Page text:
Composition II

Aristotle defines rhetoric as the faculty of observing in any given case the available means of persuasion. This course will teach you to identify the rhetorical strategies available in select discursive genres. In this course, you will utilize analytic and inductive reasoning, document evidence to support your reasoning, and hone your research methods.

One of the major issues this class will explore is the idea of climate change and global warming, since this is an issue of ongoing discussion on an issue that impacts public policy but relies on the interpretation and reliability of scientific data. To frame this major issue, we will explore a novelistic critique of the rhetoric in favor of climate change, State of Fear by Michael Crichton. The first major assignment will involve interrogating the claims presented in the novel.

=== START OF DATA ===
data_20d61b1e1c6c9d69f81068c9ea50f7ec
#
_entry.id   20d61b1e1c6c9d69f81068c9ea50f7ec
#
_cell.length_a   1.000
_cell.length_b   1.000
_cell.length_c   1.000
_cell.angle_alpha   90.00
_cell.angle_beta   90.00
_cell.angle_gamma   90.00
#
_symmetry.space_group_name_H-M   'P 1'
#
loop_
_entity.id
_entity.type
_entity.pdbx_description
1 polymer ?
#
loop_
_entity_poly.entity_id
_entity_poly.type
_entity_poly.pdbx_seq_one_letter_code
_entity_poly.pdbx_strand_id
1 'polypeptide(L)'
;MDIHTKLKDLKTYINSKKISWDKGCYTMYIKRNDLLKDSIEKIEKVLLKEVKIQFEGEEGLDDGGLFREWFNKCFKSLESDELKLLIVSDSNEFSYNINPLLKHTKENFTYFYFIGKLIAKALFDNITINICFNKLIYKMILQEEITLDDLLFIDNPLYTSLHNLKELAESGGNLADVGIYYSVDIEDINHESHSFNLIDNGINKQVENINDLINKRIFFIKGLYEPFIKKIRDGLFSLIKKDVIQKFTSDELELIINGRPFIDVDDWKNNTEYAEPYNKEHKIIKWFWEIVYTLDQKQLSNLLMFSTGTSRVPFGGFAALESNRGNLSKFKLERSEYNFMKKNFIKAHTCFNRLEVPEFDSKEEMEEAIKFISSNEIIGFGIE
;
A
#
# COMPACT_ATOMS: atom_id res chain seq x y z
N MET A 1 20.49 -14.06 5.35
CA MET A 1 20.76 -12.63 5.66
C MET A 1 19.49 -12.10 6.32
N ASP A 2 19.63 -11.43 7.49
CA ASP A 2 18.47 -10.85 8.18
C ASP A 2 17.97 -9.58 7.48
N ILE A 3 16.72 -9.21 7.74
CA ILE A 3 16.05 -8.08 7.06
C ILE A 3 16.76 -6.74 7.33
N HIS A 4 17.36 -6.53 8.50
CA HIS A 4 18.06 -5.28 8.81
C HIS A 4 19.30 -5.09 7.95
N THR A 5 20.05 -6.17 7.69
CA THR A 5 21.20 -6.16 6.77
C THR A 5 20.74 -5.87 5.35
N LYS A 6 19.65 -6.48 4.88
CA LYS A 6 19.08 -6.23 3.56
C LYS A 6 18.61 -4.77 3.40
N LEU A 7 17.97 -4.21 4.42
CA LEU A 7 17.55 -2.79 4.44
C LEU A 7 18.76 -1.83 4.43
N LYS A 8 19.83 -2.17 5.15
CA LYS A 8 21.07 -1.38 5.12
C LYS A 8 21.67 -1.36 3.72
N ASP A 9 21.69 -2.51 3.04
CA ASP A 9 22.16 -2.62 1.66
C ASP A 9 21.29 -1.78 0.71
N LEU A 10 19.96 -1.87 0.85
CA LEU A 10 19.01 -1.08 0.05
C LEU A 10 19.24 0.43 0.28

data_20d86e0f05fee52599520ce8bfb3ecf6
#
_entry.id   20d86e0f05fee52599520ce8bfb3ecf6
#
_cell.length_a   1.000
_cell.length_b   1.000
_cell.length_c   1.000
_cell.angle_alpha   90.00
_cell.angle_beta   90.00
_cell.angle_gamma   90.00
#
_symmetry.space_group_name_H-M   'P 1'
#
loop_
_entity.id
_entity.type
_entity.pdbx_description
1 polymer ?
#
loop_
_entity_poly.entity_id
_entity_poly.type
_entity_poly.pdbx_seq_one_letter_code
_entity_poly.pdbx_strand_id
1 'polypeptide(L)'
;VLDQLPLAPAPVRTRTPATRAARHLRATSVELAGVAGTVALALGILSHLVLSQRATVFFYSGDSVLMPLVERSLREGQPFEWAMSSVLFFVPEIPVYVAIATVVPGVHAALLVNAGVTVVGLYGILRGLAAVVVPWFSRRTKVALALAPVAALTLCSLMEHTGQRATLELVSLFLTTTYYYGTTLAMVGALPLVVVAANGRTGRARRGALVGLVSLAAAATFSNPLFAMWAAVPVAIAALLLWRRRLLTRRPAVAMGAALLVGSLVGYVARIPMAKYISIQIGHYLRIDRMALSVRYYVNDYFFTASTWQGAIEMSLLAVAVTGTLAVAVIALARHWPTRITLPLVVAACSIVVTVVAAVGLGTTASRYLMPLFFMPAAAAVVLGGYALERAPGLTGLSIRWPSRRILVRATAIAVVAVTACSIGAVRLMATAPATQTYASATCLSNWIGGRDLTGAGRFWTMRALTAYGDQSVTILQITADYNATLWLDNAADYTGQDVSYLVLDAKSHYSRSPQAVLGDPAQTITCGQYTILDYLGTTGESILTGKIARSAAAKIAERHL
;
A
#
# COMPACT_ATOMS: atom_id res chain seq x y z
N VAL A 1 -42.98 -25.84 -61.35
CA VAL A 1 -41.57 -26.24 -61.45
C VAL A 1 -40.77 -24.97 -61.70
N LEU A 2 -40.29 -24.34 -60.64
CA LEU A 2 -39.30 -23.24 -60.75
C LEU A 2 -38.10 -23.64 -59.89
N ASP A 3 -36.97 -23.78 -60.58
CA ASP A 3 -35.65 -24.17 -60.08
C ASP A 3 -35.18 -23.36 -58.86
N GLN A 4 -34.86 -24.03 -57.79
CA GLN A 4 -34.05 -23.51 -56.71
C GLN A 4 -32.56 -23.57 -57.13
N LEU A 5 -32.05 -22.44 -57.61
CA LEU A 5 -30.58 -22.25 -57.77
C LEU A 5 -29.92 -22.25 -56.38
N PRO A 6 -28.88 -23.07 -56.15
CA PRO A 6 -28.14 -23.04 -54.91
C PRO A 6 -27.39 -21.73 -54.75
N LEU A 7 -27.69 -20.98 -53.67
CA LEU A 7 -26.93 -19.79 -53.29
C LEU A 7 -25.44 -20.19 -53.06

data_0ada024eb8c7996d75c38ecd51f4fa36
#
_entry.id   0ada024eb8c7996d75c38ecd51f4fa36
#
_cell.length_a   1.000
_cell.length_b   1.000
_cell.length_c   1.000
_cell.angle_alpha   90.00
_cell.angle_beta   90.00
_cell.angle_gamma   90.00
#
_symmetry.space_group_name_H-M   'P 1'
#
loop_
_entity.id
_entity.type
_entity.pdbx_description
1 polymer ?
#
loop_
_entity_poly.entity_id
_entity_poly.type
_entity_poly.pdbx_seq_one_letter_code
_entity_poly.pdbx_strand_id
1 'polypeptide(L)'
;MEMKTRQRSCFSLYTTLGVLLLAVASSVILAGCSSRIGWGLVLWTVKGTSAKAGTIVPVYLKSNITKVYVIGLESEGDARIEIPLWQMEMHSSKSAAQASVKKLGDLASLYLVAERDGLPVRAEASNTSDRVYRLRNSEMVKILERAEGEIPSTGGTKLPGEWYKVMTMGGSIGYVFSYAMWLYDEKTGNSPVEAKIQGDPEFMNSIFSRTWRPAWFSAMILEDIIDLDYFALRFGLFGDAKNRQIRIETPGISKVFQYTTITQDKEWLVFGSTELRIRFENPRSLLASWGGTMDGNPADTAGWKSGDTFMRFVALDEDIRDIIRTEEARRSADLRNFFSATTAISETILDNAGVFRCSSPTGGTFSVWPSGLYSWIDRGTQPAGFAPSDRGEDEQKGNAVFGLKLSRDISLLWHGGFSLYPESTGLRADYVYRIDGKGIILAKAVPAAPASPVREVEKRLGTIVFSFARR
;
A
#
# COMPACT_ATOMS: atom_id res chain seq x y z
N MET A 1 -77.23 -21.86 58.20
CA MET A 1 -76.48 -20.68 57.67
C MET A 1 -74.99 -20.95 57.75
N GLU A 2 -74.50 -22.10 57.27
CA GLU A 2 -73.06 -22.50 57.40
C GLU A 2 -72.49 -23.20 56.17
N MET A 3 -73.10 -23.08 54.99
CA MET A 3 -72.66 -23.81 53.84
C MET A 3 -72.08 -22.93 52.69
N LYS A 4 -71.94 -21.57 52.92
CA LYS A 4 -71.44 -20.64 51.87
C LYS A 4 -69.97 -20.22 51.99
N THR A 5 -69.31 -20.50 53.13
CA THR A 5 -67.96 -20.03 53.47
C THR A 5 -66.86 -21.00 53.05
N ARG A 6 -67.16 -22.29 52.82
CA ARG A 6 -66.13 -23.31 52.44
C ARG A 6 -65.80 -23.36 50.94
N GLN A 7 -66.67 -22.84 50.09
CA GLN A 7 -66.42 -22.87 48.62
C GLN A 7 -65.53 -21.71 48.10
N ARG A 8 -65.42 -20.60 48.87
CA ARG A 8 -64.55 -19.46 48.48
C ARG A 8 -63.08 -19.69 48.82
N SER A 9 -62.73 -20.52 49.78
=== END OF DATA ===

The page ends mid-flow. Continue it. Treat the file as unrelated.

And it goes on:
The second two thirds of the class will revolve around an independent research project that you will develop in conjunction with the instructor. While this can be about climate change, you can also develop a topic that is pertinent to your ongoing interests. In the development of this major research project, you will develop an annotated bibliography, and then finally end the class with a 2500 word essay.
The majority of the grade for this class will be based an expository essay, an annotated bibliography, a final research project, a student presentation on fallacies, and daily activities including online postings or in-class journals. Through these three assignments, you will become familiar with composition methods, strategies for finding academic sources, and with the resources of the UH Manoa Library.

Required Texts
MLA Handbook. 8th Edition. Modern Language Association. New York: 2016. ISBN-13: 978-1603292627
Wayne Booth et. al. The Craft of Research, 4th Edition. University of Chicago Press, 2016. ISBN-13: 978-0226239736
Crichton, Michael. State of Fear. Harper, 2009. ISBN-13: 978-0061782664